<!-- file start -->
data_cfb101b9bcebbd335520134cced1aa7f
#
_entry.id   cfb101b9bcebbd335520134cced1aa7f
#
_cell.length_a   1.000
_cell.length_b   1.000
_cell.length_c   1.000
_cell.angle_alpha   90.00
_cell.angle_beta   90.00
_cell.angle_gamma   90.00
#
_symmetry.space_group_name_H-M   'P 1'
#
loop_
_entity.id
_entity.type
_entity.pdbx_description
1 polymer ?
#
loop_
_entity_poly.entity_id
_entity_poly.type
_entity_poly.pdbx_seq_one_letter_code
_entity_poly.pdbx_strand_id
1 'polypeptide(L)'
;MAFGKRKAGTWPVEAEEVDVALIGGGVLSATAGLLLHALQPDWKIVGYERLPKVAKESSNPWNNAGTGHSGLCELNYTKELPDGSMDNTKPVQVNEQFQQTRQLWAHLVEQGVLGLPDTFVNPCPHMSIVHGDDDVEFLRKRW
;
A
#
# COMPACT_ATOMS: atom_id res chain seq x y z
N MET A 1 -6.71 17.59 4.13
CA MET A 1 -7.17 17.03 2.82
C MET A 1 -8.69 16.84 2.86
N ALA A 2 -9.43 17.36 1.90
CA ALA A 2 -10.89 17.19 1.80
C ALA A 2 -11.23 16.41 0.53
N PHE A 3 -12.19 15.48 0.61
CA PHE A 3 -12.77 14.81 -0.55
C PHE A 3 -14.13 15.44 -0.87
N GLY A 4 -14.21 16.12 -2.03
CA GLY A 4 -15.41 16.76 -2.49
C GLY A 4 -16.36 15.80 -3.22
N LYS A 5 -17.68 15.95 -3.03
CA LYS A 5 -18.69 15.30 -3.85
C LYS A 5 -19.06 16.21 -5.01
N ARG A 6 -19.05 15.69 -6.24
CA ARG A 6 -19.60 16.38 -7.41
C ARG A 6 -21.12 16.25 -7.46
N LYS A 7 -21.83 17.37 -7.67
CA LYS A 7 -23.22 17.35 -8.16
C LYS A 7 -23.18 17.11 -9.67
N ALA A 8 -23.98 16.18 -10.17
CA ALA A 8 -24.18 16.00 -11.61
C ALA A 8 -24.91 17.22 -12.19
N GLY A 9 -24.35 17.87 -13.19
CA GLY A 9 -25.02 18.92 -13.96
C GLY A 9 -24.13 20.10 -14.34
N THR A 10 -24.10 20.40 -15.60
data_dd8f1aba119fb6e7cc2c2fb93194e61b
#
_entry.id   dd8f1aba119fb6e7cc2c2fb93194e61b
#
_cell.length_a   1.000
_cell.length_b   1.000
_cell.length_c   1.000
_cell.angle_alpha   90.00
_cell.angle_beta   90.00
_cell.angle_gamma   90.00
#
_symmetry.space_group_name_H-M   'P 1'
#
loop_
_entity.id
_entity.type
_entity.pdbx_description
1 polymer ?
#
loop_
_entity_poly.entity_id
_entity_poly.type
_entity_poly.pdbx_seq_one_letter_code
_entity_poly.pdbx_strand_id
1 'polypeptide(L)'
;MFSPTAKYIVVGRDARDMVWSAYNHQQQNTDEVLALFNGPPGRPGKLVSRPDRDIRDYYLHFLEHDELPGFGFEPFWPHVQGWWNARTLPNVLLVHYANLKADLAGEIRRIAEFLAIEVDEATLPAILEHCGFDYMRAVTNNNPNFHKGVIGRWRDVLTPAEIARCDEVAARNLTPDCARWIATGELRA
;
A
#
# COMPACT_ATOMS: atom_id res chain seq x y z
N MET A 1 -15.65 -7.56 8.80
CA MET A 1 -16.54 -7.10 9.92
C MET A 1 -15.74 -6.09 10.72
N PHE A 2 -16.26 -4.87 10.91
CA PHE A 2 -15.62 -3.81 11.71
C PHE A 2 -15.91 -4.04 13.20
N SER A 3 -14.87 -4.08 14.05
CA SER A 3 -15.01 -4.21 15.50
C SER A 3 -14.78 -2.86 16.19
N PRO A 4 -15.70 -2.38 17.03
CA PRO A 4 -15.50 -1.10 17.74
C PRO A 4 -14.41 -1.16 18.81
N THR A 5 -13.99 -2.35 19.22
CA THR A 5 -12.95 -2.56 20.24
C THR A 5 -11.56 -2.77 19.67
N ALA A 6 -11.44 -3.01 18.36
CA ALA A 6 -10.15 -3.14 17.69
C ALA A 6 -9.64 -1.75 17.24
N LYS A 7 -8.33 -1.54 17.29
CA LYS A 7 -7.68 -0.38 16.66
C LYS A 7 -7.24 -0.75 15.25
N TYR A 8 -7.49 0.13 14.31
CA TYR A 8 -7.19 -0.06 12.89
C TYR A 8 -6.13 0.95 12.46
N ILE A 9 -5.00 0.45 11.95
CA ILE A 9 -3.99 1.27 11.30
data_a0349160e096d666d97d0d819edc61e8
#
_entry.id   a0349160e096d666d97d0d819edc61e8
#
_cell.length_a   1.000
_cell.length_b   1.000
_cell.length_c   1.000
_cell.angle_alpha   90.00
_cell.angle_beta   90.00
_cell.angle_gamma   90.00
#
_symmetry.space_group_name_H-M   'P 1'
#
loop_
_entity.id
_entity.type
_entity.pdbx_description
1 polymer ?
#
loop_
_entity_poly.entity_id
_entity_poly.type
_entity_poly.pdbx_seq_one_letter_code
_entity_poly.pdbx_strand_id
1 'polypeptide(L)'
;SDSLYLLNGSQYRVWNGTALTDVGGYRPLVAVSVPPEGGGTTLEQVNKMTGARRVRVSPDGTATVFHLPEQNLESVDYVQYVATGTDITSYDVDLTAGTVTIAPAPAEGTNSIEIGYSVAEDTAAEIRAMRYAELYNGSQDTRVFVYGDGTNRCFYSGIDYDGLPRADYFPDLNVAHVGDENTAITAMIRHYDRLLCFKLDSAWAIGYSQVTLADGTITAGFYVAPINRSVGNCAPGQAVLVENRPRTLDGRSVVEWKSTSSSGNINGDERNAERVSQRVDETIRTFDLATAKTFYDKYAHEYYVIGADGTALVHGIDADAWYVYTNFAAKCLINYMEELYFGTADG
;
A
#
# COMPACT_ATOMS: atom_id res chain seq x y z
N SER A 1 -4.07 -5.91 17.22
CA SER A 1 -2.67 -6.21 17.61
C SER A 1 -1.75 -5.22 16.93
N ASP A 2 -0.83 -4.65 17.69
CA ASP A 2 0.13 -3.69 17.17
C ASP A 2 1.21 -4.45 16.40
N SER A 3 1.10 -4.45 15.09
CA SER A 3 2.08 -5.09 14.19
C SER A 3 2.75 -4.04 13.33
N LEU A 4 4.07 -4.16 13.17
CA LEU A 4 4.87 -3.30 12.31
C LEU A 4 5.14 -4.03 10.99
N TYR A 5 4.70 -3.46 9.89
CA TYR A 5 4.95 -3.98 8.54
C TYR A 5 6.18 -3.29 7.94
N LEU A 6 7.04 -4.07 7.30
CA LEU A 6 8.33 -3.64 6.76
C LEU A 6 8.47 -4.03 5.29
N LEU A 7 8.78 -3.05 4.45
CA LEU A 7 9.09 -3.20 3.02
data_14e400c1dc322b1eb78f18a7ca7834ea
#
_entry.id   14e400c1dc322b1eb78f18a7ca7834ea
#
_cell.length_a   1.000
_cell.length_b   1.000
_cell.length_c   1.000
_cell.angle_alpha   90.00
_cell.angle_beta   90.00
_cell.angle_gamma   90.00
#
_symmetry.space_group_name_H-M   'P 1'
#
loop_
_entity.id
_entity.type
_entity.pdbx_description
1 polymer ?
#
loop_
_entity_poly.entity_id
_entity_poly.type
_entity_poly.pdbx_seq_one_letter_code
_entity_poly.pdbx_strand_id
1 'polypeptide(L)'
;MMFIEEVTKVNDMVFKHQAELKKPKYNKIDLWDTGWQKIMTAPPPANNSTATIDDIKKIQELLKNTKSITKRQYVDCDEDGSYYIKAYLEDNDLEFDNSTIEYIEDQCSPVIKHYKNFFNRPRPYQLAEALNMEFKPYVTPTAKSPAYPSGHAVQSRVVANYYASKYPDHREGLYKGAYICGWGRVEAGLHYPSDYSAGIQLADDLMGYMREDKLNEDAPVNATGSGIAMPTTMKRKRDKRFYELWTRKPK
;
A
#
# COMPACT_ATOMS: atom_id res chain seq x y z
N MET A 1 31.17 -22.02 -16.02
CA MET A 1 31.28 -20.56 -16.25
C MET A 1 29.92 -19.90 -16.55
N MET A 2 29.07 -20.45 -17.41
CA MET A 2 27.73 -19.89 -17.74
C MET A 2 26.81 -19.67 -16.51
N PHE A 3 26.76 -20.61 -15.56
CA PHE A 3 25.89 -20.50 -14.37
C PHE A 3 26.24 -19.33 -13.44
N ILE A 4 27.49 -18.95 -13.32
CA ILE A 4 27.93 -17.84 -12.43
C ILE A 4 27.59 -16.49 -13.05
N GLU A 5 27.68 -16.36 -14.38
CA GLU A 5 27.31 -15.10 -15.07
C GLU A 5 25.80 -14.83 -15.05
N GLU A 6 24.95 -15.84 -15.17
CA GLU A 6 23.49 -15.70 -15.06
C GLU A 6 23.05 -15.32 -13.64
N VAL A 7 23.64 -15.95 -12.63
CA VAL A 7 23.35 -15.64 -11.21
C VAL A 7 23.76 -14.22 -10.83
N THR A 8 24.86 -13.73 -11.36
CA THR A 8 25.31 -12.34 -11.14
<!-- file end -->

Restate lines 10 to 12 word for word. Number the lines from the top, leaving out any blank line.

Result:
_cell.angle_gamma   90.00
#
_symmetry.space_group_name_H-M   'P 1'